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Government's appeal on Feed-in Tariff cuts to be heard

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Government's appeal on Feed-in Tariff cuts to be heard


Published by 24publishing for in Housing and also in Communities, Local Government

Government's appeal on Feed-in Tariff cuts to be heard Government's appeal on Feed-in Tariff cuts to be heard

The Government's challenge to last month's High Court solar ruling will be heard by the Court of Appeal today - after the decision to cut subsidies before a consultation had ended was branded "legally flawed".

Last month, Friends of the Earth and two solar companies - Solar Century and HomeSun - won their legal challenge against the cuts.

FOE said the decision to cut the Feed-in tariff (FIT) before the consultation ended was unlawful.

On 31 October the Government issued a consultation - which closed on 23 December - proposing to slash electricity payments for solar schemes from 43.3p per kWh to just 21p for any scheme finished after 12 December.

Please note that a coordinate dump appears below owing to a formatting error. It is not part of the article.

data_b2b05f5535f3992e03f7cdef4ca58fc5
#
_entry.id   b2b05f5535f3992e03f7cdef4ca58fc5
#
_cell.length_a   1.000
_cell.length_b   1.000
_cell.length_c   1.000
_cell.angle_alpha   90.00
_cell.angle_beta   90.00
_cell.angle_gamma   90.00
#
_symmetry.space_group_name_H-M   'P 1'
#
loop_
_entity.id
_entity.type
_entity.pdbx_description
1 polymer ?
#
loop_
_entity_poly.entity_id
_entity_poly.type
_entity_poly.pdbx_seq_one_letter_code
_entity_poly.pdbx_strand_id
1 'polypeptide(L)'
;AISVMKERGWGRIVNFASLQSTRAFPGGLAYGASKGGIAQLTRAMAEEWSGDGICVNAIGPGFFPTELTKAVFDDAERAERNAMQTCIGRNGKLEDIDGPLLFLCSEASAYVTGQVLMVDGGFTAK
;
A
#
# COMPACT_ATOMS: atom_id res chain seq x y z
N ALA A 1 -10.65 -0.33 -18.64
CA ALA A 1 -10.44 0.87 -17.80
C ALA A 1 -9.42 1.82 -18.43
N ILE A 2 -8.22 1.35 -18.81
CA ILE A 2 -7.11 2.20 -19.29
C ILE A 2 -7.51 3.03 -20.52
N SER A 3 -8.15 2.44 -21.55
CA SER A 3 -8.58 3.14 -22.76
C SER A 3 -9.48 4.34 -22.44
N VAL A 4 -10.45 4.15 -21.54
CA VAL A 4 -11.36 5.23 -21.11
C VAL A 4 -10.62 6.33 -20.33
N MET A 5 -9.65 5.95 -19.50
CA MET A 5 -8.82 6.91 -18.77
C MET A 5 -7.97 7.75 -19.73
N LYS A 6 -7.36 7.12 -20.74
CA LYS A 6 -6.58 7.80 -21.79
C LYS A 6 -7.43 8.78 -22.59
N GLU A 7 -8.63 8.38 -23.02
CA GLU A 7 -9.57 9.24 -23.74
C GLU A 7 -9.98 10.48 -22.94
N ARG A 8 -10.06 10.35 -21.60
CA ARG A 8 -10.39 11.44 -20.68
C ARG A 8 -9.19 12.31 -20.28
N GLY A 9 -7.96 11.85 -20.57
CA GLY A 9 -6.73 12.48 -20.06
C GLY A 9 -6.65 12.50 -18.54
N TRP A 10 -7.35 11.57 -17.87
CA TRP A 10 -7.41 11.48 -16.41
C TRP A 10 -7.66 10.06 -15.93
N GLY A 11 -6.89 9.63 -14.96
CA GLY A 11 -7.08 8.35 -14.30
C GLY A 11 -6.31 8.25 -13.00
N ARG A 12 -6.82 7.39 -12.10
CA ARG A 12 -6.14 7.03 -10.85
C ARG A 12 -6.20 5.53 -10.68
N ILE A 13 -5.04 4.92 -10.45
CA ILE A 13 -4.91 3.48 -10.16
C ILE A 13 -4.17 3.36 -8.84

Today the Court of Appeal will decide whether the Government has won the right to appeal the decision.

A spokesperson from the Department of Energy and Climate Change (DECC) said earlier this month: "The High Court’s decision was based on the view that the proposed approach to implementing new tariffs for solar PV is inconsistent with the FIT scheme’s statutory purpose of encouraging small-scale low-carbon electricity generation."

It added: "Without an urgent reduction in the current tariffs, which give a very generous return, the budget for the scheme would be severely depleted and there would be very little available for future solar PV generators, or for other technologies.   Our view is that the urgent steps we have proposed to protect the scheme for the future are fully consistent with the scheme’s statutory purpose."

DECC also claims the judicial review was premature as no final decision had yet been made. The spokesperson explained that no decision will be taken before a full analysis of the consultation responses has taken place.

Friends of the Earth has said that trying to appeal the High Court's ruling is an expensive waste of taxpayers' money.

It says today's appeal will simply "prolong the uncertainty", leaving businesses on tenterhooks about tariff rates for both future installations and those backdating to 12 December.


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